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Tropentag, October 7 - 9, 2008 in Hohenheim

"Competition for Resources in a Changing World:
New Drive for Rural Development"

Balanced Fertilisation – A Prerequisite for a Sustainable Improvement of Crop Yield and Quality in Developing Countries

Georg Ebert, Florian Wichern

K+S Kali GmbH, Germany


In developing countries, the plant nutrient input into agricultural systems by organic and mineral fertiliser is often low and thus limiting crop yield. In Africa, so-called nutrient mining results in nutrient loss of up to 100 kg nutrient ha-1year-1. Nutrient mining (esp. P and K) has become a serious problem for crop production not only in Africa but also in many Asian countries. In these regions, the most widespread used fertiliser is urea, which is often applied in large quantities. Generally, in most of these countries, N is used in higher quantities as compared to P, K, Mg and micro nutrients. Consequently, soil fertility along with water, another serious threat for crop production in developing countries, will be negatively affected by nutrient imbalances. This nutrient imbalance has a number of detrimental effects on crop production: decrease of area productivity (yield/ha), decrease of N efficiency (i.e. less crop output per kg N used), lower plant resistance to pests and diseases and a lower product quality in terms of mineral content, vitamins and others. Nutrient imbalances and the use of large quantities of N-fertiliser also results in negative environmental effects associated with N, such as nitrate leaching and N2O-emission. Moreover, the lack of micro nutrients (first of all Zn) has led to lower crop yield but also to nutritional problems for consumers. Today, Zn deficiency is regarded as one of the most serious causes for malnutrition of children. This is reflected by special Zn promoting programmes of the FAO, Bill Gates Foundation and other organisations.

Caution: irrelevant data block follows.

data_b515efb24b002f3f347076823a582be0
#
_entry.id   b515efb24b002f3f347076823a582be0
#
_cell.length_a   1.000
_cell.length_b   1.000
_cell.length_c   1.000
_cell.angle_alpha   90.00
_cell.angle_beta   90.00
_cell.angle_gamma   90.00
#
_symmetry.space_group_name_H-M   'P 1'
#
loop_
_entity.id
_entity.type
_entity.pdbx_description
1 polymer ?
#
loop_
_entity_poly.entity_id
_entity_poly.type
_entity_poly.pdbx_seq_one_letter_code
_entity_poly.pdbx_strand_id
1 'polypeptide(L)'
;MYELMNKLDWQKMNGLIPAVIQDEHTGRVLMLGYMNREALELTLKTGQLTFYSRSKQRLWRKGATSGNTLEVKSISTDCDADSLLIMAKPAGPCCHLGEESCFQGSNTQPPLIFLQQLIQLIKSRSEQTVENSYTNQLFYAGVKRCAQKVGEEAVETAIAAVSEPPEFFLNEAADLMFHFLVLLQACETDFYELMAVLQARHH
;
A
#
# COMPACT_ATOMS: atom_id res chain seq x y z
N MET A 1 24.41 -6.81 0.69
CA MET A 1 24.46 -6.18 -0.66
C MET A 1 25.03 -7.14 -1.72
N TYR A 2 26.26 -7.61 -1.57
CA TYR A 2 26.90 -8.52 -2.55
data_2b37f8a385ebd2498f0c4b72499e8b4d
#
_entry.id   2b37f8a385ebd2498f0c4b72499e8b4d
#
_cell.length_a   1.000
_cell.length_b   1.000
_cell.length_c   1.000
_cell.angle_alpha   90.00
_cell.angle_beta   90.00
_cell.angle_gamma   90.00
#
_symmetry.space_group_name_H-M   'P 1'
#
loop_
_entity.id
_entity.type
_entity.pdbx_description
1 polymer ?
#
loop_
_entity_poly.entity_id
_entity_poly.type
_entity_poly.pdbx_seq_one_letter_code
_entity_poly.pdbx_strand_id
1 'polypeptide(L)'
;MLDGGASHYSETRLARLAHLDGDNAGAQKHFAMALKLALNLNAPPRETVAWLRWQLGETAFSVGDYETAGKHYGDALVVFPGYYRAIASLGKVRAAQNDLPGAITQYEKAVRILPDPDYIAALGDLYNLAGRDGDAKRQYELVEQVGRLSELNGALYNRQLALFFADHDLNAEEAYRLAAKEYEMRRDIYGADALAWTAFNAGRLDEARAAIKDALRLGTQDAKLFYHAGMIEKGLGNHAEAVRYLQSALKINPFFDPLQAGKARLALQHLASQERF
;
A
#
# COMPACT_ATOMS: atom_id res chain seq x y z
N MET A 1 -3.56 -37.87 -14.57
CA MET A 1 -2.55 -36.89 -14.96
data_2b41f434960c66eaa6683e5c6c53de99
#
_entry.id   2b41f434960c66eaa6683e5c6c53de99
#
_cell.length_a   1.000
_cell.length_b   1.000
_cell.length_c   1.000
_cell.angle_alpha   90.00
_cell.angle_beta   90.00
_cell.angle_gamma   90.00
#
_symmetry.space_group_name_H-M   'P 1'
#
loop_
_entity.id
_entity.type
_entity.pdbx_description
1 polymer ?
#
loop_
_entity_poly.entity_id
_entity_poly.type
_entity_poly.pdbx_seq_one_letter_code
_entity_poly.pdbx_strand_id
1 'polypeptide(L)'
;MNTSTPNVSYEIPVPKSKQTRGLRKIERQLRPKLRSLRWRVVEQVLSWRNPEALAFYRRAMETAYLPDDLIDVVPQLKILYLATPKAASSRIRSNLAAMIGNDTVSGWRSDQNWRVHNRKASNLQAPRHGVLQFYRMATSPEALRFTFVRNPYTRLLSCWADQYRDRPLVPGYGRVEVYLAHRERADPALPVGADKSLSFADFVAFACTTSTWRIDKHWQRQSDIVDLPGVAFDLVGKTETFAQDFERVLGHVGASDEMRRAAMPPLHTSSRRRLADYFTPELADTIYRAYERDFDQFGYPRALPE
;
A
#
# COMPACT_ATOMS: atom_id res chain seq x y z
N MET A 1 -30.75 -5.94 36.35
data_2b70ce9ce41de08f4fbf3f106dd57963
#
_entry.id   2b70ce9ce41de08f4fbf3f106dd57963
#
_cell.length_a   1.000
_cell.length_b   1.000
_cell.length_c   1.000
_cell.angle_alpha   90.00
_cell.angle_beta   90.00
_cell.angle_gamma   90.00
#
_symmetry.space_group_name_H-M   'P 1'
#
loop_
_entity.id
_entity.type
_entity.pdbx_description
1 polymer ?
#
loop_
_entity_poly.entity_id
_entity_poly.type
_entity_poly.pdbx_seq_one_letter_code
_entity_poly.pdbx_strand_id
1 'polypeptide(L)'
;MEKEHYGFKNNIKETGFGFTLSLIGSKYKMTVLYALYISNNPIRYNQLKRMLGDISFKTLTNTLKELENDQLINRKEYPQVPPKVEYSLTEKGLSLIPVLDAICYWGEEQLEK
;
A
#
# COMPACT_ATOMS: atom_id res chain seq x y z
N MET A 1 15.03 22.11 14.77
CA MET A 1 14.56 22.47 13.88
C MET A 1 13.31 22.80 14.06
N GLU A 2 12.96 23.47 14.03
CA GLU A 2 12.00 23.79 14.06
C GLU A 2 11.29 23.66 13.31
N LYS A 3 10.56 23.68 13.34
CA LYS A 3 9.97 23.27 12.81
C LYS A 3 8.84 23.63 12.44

In the present study, we show results from various field trials carried out in India and other Asian and African countries showing the detrimental effects of unbalanced NPK fertilisation on crop yield and on soil fertility. Our results indicate that K improves water use efficiency and nutrient availability in soils, that Mg improves assimilate production and translocation in the plant and that S improves plant resistance. We show the practical relevance of balanced fertilisation and economic benefit for some crops against the background of increasing fertiliser prices.

Keywords: Crop quality, fertilisation, nutrient cycling, nutrient mining, soil fertility

Contact Address: Georg Ebert, K+S Kali GmbH, Bertha-von-Suttner-Straße 7, 34131 Kassel, Germany, e-mail: georg.ebert@kali-gmbh.com

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